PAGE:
I have been able to read Frankenstein, a classic tale of a monster that learns how to read and speak French. These are some things I was able to take from it:
Again the motifs of tragedy (the murders of Frankenstein’s loved ones) dominates the book. I found the contrast between and disruption of Frankenstein’s picteresque life with that which was to come (although like the rest of the book it was excessively drawn out). Then there was the supernatural aspect which always sparks at least some inkling of interest in me, especially when a little science fiction is thrown in the mix.

I thoroughly enjoyed the irony in the fact that Frankenstein essentially created his on undoing. There was the constant battle in my mind of whether he deserved it or not. This ambiguity is what I believe kept me engaged in between the horrendously monotenous painting of nature scenes and meticulous narration of every little thing. Who was the real monster? Frankenstein or the creation. It was rather frustating at the same time because just as you begin developing sympathies towards the well-spoken creation, it’d go off and kill someone.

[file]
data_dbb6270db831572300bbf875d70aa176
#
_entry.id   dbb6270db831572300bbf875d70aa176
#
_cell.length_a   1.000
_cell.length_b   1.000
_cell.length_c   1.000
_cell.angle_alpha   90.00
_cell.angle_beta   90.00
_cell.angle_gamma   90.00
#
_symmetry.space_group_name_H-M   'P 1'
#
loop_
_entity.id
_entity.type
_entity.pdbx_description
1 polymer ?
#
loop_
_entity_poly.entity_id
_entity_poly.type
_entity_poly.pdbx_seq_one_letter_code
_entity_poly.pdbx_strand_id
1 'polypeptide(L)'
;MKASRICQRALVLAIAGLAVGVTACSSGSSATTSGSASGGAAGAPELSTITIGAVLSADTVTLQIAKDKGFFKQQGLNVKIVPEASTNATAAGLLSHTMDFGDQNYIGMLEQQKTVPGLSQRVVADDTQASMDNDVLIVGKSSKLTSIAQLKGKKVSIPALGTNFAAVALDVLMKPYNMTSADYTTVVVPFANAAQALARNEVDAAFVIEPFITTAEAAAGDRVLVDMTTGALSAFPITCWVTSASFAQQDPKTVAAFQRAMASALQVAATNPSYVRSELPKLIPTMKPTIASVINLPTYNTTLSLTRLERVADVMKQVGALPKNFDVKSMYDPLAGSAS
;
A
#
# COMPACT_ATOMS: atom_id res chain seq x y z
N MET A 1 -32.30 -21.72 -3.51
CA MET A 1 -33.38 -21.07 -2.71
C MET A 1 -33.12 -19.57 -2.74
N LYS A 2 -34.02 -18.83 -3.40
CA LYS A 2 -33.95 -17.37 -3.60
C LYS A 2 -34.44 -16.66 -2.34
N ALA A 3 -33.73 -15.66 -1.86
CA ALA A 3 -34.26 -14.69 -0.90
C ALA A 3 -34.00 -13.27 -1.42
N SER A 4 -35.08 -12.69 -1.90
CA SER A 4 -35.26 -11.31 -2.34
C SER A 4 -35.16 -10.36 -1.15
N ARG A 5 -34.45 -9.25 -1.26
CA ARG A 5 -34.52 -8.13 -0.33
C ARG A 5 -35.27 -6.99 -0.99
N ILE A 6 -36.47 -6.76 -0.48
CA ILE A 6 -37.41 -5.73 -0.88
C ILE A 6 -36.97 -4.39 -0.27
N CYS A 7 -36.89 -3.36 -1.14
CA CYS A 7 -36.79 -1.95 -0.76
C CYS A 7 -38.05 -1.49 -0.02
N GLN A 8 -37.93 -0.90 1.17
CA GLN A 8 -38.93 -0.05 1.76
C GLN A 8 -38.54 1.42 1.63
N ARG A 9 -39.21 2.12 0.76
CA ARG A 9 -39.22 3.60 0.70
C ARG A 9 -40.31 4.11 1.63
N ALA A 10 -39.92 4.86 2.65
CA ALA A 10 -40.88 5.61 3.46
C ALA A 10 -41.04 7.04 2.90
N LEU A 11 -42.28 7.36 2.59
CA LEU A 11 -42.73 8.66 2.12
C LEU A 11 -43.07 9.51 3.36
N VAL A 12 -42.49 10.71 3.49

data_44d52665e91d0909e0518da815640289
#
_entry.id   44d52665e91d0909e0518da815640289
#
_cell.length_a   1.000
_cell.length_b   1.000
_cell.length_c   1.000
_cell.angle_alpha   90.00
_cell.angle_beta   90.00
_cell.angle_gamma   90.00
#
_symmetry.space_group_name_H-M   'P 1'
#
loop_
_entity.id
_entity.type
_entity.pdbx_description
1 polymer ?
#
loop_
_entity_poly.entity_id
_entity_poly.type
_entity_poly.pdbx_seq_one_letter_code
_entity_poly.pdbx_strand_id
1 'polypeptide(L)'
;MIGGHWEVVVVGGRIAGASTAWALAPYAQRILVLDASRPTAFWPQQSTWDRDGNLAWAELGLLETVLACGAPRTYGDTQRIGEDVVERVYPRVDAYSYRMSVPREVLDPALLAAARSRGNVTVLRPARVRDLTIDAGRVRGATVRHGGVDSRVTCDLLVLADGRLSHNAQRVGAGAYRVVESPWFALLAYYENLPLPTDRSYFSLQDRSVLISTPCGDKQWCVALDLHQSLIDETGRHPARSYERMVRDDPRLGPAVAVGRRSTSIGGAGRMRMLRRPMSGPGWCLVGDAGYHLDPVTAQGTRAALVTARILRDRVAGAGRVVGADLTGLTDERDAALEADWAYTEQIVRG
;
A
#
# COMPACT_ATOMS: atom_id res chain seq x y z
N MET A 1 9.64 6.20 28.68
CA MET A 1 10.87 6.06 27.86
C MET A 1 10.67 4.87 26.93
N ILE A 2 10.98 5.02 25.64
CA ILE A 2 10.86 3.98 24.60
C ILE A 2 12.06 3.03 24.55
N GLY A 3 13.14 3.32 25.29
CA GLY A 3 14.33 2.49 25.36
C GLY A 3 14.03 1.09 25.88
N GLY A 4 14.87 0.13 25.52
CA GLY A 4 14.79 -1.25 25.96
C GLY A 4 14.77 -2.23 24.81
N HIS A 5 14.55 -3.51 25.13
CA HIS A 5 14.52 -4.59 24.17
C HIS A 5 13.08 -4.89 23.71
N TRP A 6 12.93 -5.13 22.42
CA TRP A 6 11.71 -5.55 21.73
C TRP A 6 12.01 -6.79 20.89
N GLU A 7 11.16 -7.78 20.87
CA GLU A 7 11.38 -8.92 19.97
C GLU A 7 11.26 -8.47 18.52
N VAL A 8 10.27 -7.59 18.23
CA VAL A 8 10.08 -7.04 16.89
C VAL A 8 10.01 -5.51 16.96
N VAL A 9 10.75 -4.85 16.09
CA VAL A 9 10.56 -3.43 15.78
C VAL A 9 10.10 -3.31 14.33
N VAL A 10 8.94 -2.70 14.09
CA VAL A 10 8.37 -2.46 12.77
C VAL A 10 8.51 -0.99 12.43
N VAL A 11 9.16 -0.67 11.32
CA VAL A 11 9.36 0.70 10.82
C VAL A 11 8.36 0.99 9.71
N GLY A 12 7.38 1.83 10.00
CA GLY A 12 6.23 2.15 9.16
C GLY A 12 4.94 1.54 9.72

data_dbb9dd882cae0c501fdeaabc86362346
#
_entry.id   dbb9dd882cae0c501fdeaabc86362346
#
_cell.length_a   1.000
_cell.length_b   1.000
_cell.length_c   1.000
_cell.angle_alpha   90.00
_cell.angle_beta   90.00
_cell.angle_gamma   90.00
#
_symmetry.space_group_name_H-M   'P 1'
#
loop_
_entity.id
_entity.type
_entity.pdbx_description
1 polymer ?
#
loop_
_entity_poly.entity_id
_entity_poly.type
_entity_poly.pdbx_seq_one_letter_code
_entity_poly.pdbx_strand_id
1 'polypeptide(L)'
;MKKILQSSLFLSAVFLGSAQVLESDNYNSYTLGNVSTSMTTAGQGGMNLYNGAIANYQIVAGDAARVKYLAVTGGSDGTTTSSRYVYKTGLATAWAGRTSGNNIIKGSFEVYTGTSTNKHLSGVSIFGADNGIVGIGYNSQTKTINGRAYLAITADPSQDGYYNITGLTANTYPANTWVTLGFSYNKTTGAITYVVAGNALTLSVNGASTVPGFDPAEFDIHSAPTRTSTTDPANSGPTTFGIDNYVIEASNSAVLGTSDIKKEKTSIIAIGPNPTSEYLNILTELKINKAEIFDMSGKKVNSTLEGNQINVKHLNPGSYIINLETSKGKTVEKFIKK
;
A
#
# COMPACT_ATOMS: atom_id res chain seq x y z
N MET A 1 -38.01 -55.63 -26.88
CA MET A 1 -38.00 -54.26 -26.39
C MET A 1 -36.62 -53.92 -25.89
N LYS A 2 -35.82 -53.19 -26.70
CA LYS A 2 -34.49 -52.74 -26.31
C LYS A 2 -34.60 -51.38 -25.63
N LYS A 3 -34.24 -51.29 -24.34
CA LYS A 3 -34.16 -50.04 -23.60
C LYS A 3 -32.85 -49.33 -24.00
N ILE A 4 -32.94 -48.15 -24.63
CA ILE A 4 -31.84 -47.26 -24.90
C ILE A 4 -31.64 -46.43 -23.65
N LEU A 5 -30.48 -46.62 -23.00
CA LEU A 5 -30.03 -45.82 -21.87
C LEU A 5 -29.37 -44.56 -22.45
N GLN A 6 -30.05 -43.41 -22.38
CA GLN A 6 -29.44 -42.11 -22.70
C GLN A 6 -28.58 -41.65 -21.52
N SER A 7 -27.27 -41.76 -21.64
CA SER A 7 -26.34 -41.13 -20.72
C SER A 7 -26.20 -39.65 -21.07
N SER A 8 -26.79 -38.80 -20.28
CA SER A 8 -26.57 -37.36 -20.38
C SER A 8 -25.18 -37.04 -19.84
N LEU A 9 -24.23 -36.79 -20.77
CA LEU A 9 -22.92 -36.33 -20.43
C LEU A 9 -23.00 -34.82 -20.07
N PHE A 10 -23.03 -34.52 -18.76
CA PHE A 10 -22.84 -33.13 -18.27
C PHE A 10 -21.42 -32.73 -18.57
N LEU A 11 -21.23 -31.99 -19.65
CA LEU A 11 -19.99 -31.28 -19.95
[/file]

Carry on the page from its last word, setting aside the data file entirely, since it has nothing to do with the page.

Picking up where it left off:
The conflict of mankind vs the monster has its ups and downs. What I mean by that is Mary Shelley draws the hopeful gleamor from your eyes that perhaps somehow the monster could make it and then BAM! She grinds it beneath her feet. This ability makes or breaks writers in my opinion. The ability to manipulate your readers in a certain direction only to throw them the opposite way. Toy with their emotions and make them audibly vocalize gasps of shock.
I hope I can pull that off in this mystery, thriller of mine.